- Back in 2018, the Task Force on Forest Resources Management and Logging Activities recommended a ban.
- It was after a report stated that illegal logging of indigenous trees was a major threat to forests.
In early July 2023, President William Ruto lifted the six-year logging ban in state forests, leaving some environmentalists and politicians terming it as a political decision that could likely set back conservation gains.
However, in his defence, Ruto said there was a need to open up the economies of areas that depend on timber and other forest products.
“We have lifted the moratorium that had been put in place and we have said we will do it in an organised way,” said Ruto.
President Ruto said his administration had put in place measures that will see only mature trees harvested while more are planted.
He further defended the government's move saying that mature trees are decaying in the forests yet the country imports timber.
Ruto said that those who import furniture will have to pay tax since he wants furniture made within the country.
"Trees are decaying in the forest while people are struggling to get timber. Do you see the foolishness? We have lifted the ban so that we can harvest mature trees. Whoever imports furniture will be taxed because we want all that to be made in the country," Ruto said.
This move came at a time when his administration is pushing to plant 15 billion trees across the country in a bid to restore forest cover in the next 10 years.
Back in 2018, the Task Force on Forest Resources Management and Logging Activities recommended a ban.
It was after a report stated that illegal logging of indigenous trees was a major threat to forests.
Following the recommendations, a 90-day ban on logging was imposed on February 24, 2018, and later extended to November 24.
It was again extended for a year to facilitate sector reforms.
The ban restricted the extraction of timber from all public and community forests, giving the Kenya Forest Service more time to fully implement new measures to protect forests.
The task force was created following a public outcry over the drying rivers due to wanton forest destruction.
The aim of the ban was therefore to increase Kenya's tree cover and improve the environment, including water supply.
When the state announced the move to lift the ban, critics said the move would increase deforestation.
The Law Society of Kenya challenged the lifting of the ban, saying there was no public participation in such an important issue before the prohibition was removed.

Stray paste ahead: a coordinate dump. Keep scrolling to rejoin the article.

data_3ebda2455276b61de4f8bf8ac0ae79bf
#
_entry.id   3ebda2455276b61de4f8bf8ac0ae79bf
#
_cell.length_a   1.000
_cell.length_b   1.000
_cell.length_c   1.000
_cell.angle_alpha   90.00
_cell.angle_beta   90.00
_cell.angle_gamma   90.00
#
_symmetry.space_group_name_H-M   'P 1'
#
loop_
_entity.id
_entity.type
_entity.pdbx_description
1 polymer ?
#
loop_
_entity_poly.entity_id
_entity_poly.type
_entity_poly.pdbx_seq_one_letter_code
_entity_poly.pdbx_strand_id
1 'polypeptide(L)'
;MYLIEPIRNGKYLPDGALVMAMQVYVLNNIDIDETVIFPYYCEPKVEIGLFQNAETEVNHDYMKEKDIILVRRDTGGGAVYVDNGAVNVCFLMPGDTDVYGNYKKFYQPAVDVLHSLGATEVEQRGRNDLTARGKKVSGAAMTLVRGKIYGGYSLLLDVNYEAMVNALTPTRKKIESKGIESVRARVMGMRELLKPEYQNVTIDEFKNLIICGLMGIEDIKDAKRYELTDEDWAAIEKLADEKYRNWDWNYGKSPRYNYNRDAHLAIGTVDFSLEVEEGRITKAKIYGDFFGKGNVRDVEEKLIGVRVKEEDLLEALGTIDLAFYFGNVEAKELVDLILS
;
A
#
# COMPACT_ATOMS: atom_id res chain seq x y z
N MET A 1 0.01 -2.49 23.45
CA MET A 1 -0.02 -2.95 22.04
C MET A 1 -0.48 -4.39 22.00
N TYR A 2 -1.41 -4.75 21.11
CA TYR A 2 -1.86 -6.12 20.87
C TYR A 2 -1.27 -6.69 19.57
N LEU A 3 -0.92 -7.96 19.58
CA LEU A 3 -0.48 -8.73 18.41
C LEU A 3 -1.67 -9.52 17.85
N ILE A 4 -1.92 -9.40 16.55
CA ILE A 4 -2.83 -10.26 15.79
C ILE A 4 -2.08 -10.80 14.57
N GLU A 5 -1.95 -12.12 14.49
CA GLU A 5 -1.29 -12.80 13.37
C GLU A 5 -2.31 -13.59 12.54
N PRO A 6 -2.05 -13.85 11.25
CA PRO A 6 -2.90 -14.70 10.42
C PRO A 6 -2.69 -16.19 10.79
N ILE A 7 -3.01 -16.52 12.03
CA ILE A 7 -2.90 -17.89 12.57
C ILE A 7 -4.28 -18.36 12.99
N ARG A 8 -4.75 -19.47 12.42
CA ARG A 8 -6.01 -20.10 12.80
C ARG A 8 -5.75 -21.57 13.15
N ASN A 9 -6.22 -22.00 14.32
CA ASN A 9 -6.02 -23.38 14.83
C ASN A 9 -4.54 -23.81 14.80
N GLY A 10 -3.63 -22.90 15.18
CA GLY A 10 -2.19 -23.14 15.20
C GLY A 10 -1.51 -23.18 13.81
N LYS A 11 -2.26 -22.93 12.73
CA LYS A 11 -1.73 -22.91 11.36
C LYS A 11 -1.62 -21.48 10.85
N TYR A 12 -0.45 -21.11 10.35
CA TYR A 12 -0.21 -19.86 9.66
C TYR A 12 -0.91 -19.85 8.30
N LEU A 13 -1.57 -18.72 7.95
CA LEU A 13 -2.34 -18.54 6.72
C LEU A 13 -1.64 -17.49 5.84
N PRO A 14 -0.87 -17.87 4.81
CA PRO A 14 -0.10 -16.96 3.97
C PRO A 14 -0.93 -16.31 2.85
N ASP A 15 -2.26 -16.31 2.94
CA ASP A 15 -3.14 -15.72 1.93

LSK sought orders to stop the implementation of the directive by President Ruto to lift the ban.
A gazetted inspector of the environment said the decision to lift the nationwide ban on logging in state forests will do more harm than good.
Benson Wemali said President Ruto’s ‘roadside’ declaration was reckless and has already started seeing the destruction of forests in Elburgon, Molo, Limuru and other places where the timber industry thrived before the ban.
“Those who are going to harvest trees are businesspeople, not environmental experts. This kind of declaration will negate all the gains we had made during the ban," he said.
Environmentalists from Climate Clock Kenya also strongly discouraged the move by the government.
Through the East Africa Region lead Pauline Owiti, they said the move would accelerate deforestation.
"We call on the government to enact and enforce legislation to protect and restore biodiversity and critical ecosystems like the forests," she said.
Commercial forests only
Ruto later defended the lift of the ban on logging saying the move will not hinder tree-planting exercises.
"I know there has been a concern, especially on the lift of the logging ban. We will make sure the exercise does not lead to what we saw in the past," he said.
Environment, Climate Change and Forestry Cabinet Secretary Soipan Tuya also reiterated that the lifting of the logging ban only applies to commercial plantations.
Tuya said the ban however does not apply to indigenous forests as misconstrued by a section of Kenyans.
"When you hear about the lifting of the ban on logging, it only applies to commercial plantations which have not been touched since 2018 due to the moratorium," Tuya said.
The Law Society of Kenya went to court and challenged the move.
The High Court then declared the directive by President William Ruto to lift the ban imposed on logging unconstitutional.
Environment and Land Court found that the directive did not follow the required procedure by involving public participation.
It added that the President acted on the premise of court proceedings and revoked the same, noting that there was no evidence of public participation before the consent.
"A declaration be and is hereby issued that the lifting of the moratorium on logging activities was not by the President, but by the consent of the parties in Nyeri and Meru High Court, which lacked public participation and therefore, unconstitutional, null and void," Judge Oscar Angote ruled.
Activists immediately celebrated the move by the court to bar the government from lifting the ban on logging.
The activists from Greenpeace Africa said the environment court put a reminder by barring the freeze on the ban saying the future cannot be sacrificed for temporary gains.
Through their community manager Tracy Makheti, they said the ongoing climate crisis continues to affect lives worldwide, necessitating such bold decisions.
"We celebrate this news. The Kenyan government, along with its counterparts across the continent, has the opportunity to take a leading role in showing the world that we do not need to cut down our forests to develop," she said.
"Alternative solutions which prize our custodianship of nature are possible, as long as we are brave enough to pursue them."